highlight for the tourist with

Australia 8/214 when bad light stopped

stopped play. Dale Steyn scored

4/31. The visitors found them

selves on the ropes

Ricky Ponting was dismissed off the bowling of Steyn, Australia

was 3/40. Clarke anchored the

innings in what some label his most impressive display with

the bat yet. There it is. A

beautiful shot to bring up 100,

number 16 in Test matches for

Michael Clarke. It's a

appreciated by his team in the

change room. Clarke and Siddle siled will

siled will return to the crease

when day two starts tonight.

One of the last stronghold of Tasmania's lobstered could be under threat from logging. Forestry Tasmania

has plans to log a coot which

surrounds a prime habitat site

and that's angered experts who

say the vulnerable say the vulnerable lobster has been overlooked in the peace

deal to end logging in most

native forests. It's the

world's largest fresh-water

lobster and only found in rivers flowing into Bass

Strait. You go to the Amazon,

nile, Mississippi, there is

nothing on the planet compared

to these animals. This river

system near Wynyard in the State's north-west

considered the holy grail for

the giant lobster but it is jeopardiseded

jeopardiseded by Forestry

Tasmania's plans to log the

surrounding forest. It's

it will destroy the habitat and

food sources of the young lobsters.

lobsters. If the juveniles

die, the adults are gone as

well. This logging coop sits

outside the 430,000 hectares awaiting awaiting mood immediate protection under the forest

peace deal. It's being assessed for inclusion for inclusion in the 5 72,000 hectares of high conservation

value forest nominated by environment groups for

protection but Mr Walsh says

the area needs protection now.

Less than 10,000 Less than 10,000 hectares and

you could walk away forever

knowing this animal is look after. Environment groups say

the lobster's plight shows the conservation side of the $276

million forest peace deal is

lacking. It's been of the desk of Forestry

year and we're still seeing

logging coops in important

areas There has been from

Forestry Tasmania a deliberate dragging of the chain. Er

Forestry Tasmania says it will

maintain a 30m buffer zone of

trees alongside the streams to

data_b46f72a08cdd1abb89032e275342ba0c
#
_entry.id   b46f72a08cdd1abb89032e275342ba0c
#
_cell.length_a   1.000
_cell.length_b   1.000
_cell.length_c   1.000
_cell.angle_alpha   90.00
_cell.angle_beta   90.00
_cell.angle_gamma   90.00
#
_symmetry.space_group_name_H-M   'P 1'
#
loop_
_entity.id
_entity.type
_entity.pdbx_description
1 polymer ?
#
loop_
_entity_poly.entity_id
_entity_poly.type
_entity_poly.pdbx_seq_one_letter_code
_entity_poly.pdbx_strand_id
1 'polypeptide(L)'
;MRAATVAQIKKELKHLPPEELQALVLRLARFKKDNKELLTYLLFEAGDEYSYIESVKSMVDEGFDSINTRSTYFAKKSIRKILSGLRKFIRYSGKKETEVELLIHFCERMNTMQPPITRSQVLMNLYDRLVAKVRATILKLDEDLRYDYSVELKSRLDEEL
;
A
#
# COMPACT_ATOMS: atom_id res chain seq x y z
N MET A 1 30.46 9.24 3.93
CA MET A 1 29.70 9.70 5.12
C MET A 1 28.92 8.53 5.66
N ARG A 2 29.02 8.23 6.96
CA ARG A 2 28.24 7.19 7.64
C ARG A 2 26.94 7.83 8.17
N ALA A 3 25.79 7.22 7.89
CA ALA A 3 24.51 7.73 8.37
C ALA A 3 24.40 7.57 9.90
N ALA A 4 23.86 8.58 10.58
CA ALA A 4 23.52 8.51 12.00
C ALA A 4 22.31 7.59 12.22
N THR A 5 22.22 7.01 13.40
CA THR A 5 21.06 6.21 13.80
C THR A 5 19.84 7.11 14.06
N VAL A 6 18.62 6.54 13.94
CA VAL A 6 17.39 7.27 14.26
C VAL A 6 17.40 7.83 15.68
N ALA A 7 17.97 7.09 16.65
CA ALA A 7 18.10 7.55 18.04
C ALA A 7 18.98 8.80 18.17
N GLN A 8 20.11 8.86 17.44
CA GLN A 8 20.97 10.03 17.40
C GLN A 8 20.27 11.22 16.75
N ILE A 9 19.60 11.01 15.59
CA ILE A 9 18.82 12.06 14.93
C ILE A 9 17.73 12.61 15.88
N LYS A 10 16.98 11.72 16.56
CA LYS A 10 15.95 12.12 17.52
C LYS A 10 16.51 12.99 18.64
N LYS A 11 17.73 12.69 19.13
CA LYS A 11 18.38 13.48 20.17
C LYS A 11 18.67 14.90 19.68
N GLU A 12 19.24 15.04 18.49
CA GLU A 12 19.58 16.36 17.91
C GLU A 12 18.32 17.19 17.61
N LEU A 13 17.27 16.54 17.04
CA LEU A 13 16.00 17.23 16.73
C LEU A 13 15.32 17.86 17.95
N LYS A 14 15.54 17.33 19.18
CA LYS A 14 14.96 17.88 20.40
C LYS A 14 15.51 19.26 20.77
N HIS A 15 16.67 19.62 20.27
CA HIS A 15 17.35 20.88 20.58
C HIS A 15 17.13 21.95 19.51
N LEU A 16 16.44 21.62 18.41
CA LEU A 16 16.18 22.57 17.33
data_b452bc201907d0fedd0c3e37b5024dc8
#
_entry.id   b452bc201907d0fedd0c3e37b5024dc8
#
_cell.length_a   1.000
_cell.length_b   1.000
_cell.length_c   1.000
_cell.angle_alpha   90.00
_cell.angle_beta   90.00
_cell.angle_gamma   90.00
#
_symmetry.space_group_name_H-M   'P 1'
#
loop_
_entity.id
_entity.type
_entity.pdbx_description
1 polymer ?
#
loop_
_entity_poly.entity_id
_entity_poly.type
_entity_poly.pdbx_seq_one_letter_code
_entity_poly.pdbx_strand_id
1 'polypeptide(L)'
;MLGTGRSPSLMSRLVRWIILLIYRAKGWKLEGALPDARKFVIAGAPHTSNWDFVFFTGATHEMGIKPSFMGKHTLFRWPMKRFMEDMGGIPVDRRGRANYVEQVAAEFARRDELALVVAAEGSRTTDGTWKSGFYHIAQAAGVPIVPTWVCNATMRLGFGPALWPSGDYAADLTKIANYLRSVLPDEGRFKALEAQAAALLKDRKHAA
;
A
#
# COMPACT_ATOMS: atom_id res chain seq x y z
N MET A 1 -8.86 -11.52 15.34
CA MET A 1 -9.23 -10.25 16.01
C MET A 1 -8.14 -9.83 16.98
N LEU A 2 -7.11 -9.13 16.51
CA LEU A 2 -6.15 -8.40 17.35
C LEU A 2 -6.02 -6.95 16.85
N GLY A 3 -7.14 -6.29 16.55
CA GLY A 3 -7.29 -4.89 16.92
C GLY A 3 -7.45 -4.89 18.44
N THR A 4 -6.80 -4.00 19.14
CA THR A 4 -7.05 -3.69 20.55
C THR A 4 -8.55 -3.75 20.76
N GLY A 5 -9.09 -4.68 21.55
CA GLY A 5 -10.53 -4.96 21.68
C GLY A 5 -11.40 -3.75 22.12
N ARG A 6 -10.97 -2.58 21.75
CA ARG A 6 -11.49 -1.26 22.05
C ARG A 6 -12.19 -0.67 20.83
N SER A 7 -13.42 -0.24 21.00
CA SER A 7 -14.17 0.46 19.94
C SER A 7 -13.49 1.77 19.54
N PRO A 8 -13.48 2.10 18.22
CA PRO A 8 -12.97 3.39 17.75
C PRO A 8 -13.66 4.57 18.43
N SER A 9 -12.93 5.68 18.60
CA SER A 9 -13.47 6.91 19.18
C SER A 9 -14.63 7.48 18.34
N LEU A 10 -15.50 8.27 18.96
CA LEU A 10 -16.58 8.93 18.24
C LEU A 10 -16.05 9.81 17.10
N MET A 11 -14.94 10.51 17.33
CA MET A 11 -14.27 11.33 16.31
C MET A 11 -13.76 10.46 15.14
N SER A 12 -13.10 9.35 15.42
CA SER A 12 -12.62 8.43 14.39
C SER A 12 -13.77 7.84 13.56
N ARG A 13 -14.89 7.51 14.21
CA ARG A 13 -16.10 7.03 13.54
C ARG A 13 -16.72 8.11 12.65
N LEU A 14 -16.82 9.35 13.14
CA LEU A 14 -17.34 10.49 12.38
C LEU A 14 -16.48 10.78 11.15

protect lobster habitats from

sediment. The US State of

Alaska has been buffeted by a

huge storm describe by forecasters as being of

historic intensity. It is

delivered high winds, blinding

snow and huge seas to large

parts of the State spanning an

Texas and with the strength of

a category 3 hurricane.

Residents are bracing for

flooding from the next tide, expected to be 3m above

normal levels. The snow-o-cane,

as it's been dubbed by weather

experts, is rated a 1 in

100-year event. The weather is

not that wild on the local

front. The satellite shows a cloudband crossing

south-eastern Australia ahead

of a trough. Rain clearing from the north-west tropics. A

lingering low pressure trough

should bring patchy rain and

storms from the Kimberley to

northeast NSW. A

bring mild and mostly dry

weather to the country's

southeast. A coal front should

bring a few showers to western

Tasmania and hot northerlies

should affect the west.

Back to the stock exchange

for a final check of the

markets and Italy is making everyone nervous. Once again,

the All Ordinaries is down over

2.5%, a fall of 117 points.

That's the news for now. On a

day when there was a fall in

the unemployment rate after the previous revised up and there were new Eurozone fears about Italy'

ability to service its debts.

There's continue news on ABC

News 24 and also news online.

Our next full bulletin on ABC 1

is at 7:00 this evening. I'm Ros Childs. Thanks for joining

us and have a good afternoon. See you tomorrow.

Closed Captions by CSI . THEME MUSIC (BOYS CHAT) Oh, I flipping lost out again. It's no fun on your own. It's solitaire, Shoo.

You're supposed to play it on your own. Guys... For God's sakes, what is it? Marius's car. Bits of it are coming up. Oh, my good God. It's just the radiator grill at the moment. Right. We're gonna have to move. Sadie, your Lithuanian contact. He's been sitting on our passports for weeks now.

You tell him we want them today. You can't boss Bronius around.